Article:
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dc.contributor.authorCavero-Redondo, Iván
dc.contributor.authorSaz-Lara, Alicia
dc.contributor.authorSequí-Domínguez, Irene
dc.contributor.authorGómez-Guijarro, Maria Dolores
dc.contributor.authorRuíz-Grao, Marta Carolina
dc.contributor.authorMartinez Vizcaino, Vicente J.
dc.contributor.authorÁlvarez-Bueno, Celia
dc.date.accessioned2021-10-15T03:55:30Z
dc.date.available2021-10-15T03:55:30Z
dc.date.issued2021-12
dc.identifier10.1016/j.ijnurstu.2021.104085
dc.identifier.issn00207489
dc.identifier.urihttps://hdl.handle.net/20.500.12728/9624
dc.description.abstractBackground: Increasingly, health professionals and patients have begun to be involved in eHealth interventions to assist in the self-management of hypertension. Therefore, this study was aimed at comparing the effect of different types of eHealth interventions (phone calls, blood pressure telemonitoring, emails, web-site, smartphone-app, short message service (SMS) and more than two eHealth interventions) on reducing systolic and diastolic blood pressure, increasing adherence to medication treatment, improving physical activity compliance, controlling blood pressure, and improving quality of life (QoL). Methods: A systematic search in MEDLINE (via PubMed), EMBASE, Cochrane Central Register of Controlled Trials, and Web of Science databases was conducted to identify experimental studies addressing the effect of eHealth interventions on the self-management of hypertension. Comparative evaluation of the eHealth interventions effect were performed by conducting a standard pairwise meta-analysis and a network meta-analysis for direct and indirect comparisons between eHealth interventions and control/non-intervention. Results: Fifty-one studies were included in the analysis showing a moderate effect size for more than two types of eHealth interventions (-0.46; 95%CI: -0.64, -0.27, p < 0.001 and -0.29; 95%CI: -0.46, -0.13, p < 0.001), phone calls (-0.37; 95%CI: -0.57, -0.17, p < 0.001 and -0.29; 95%CI: -0.52, -0.07, p = 0.011) and smartphone-app (-0.26; 95%CI: -0.50, -0.01, p = 0.040 and -0.40; 95%CI: -0.70, -0.10, p = 0.010) on reducing both systolic and diastolic blood pressure, respectively. Additionally, i) smartphone-app improved medication adherence by 45%; ii) more than two types of eHealth interventions and emails improved physical activity compliance by 18% and 57% respectively; ii) more than two types of eHealth interventions, phone calls, blood pressure telemonitoring, website and SMS improved blood pressure control between 16% and 30%; and iv) blood pressure telemonitoring showed a week effect on QoL Conclusions: Our study reported eHealth to be a suitable intervention for the self-management of hypertension. Considering our results and the population's accessibility to eHealth devices, eHealth could be a useful and largely scalable tool for the self-management of hypertension. Systematic review registration: PROSPERO CRD42020187468.es_ES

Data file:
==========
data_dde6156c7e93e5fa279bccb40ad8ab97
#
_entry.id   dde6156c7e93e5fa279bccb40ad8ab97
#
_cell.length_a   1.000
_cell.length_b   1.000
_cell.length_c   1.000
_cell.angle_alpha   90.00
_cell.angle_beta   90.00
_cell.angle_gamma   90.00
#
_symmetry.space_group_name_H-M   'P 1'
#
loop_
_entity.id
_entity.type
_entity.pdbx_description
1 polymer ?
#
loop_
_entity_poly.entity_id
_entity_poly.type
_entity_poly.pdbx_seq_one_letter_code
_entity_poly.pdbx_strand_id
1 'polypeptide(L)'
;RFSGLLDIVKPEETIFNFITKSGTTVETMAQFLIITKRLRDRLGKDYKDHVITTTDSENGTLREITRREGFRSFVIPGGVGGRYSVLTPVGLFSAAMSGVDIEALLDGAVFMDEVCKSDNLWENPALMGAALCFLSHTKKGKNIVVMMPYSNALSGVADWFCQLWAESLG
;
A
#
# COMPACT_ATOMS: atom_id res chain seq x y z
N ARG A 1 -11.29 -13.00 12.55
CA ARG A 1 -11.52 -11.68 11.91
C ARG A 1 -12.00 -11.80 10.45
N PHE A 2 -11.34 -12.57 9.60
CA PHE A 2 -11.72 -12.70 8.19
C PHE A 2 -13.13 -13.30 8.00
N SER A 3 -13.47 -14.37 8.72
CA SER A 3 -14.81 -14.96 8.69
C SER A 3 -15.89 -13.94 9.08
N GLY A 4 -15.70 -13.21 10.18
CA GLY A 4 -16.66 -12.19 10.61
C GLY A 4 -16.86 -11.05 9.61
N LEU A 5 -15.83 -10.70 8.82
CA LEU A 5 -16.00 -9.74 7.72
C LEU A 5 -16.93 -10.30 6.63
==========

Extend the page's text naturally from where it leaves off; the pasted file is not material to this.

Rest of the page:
dc.language.isoenes_ES
dc.publisherElsevier Ltdes_ES
dc.subjectBlood pressurees_ES
dc.subjecteHealthes_ES
dc.subjectHypertensiones_ES
dc.subjectNetwork meta-analysises_ES
dc.titleComparative effect of eHealth interventions on hypertension management-related outcomes: A network meta-analysises_ES
dc.typeArticlees_ES


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